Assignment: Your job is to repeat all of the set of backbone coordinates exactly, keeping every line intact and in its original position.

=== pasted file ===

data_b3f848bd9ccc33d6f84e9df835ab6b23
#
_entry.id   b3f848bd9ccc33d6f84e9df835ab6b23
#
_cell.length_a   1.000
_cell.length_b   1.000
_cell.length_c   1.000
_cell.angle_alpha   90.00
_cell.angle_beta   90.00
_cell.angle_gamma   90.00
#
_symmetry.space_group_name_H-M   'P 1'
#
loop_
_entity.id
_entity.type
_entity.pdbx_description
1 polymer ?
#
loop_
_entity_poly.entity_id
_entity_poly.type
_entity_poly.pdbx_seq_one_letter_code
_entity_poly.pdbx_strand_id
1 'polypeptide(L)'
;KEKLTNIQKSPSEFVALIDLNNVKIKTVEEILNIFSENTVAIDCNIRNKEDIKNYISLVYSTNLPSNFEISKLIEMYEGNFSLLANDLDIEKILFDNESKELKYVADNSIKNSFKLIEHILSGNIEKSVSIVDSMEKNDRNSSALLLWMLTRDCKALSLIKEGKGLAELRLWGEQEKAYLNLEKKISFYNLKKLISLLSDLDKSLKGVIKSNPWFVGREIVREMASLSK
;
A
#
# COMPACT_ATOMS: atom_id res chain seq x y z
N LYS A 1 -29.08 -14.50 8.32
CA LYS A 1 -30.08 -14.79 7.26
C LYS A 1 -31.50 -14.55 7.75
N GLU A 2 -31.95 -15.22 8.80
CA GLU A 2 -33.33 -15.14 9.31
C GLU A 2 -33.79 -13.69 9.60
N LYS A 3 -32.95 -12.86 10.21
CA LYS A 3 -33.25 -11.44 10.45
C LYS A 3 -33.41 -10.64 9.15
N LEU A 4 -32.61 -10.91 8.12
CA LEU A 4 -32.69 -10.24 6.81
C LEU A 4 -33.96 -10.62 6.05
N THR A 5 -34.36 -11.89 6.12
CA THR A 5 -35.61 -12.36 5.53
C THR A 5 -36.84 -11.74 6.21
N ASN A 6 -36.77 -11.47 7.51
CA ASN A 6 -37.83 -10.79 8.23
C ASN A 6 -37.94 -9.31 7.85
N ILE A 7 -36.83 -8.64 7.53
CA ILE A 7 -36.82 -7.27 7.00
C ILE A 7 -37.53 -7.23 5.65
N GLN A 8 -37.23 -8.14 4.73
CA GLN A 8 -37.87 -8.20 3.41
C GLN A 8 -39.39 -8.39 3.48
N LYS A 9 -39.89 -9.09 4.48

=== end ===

data_b3f848bd9ccc33d6f84e9df835ab6b23
#
_entry.id   b3f848bd9ccc33d6f84e9df835ab6b23
#
_cell.length_a   1.000
_cell.length_b   1.000
_cell.length_c   1.000
_cell.angle_alpha   90.00
_cell.angle_beta   90.00
_cell.angle_gamma   90.00
#
_symmetry.space_group_name_H-M   'P 1'
#
loop_
_entity.id
_entity.type
_entity.pdbx_description
1 polymer ?
#
loop_
_entity_poly.entity_id
_entity_poly.type
_entity_poly.pdbx_seq_one_letter_code
_entity_poly.pdbx_strand_id
1 'polypeptide(L)'
;KEKLTNIQKSPSEFVALIDLNNVKIKTVEEILNIFSENTVAIDCNIRNKEDIKNYISLVYSTNLPSNFEISKLIEMYEGNFSLLANDLDIEKILFDNESKELKYVADNSIKNSFKLIEHILSGNIEKSVSIVDSMEKNDRNSSALLLWMLTRDCKALSLIKEGKGLAELRLWGEQEKAYLNLEKKISFYNLKKLISLLSDLDKSLKGVIKSNPWFVGREIVREMASLSK
;
A
#
# COMPACT_ATOMS: atom_id res chain seq x y z
N LYS A 1 -29.08 -14.50 8.32
CA LYS A 1 -30.08 -14.79 7.26
C LYS A 1 -31.50 -14.55 7.75
N GLU A 2 -31.95 -15.22 8.80
CA GLU A 2 -33.33 -15.14 9.31
C GLU A 2 -33.79 -13.69 9.60
N LYS A 3 -32.95 -12.86 10.21
CA LYS A 3 -33.25 -11.44 10.45
C LYS A 3 -33.41 -10.64 9.15
N LEU A 4 -32.61 -10.91 8.12
CA LEU A 4 -32.69 -10.24 6.81
C LEU A 4 -33.96 -10.62 6.05
N THR A 5 -34.36 -11.89 6.12
CA THR A 5 -35.61 -12.36 5.53
C THR A 5 -36.84 -11.74 6.21
N ASN A 6 -36.77 -11.47 7.51
CA ASN A 6 -37.83 -10.79 8.23
C ASN A 6 -37.94 -9.31 7.85
N ILE A 7 -36.83 -8.64 7.53
CA ILE A 7 -36.82 -7.27 7.00
C ILE A 7 -37.53 -7.23 5.65
N GLN A 8 -37.23 -8.14 4.73
CA GLN A 8 -37.87 -8.20 3.41
C GLN A 8 -39.39 -8.39 3.48
N LYS A 9 -39.89 -9.09 4.48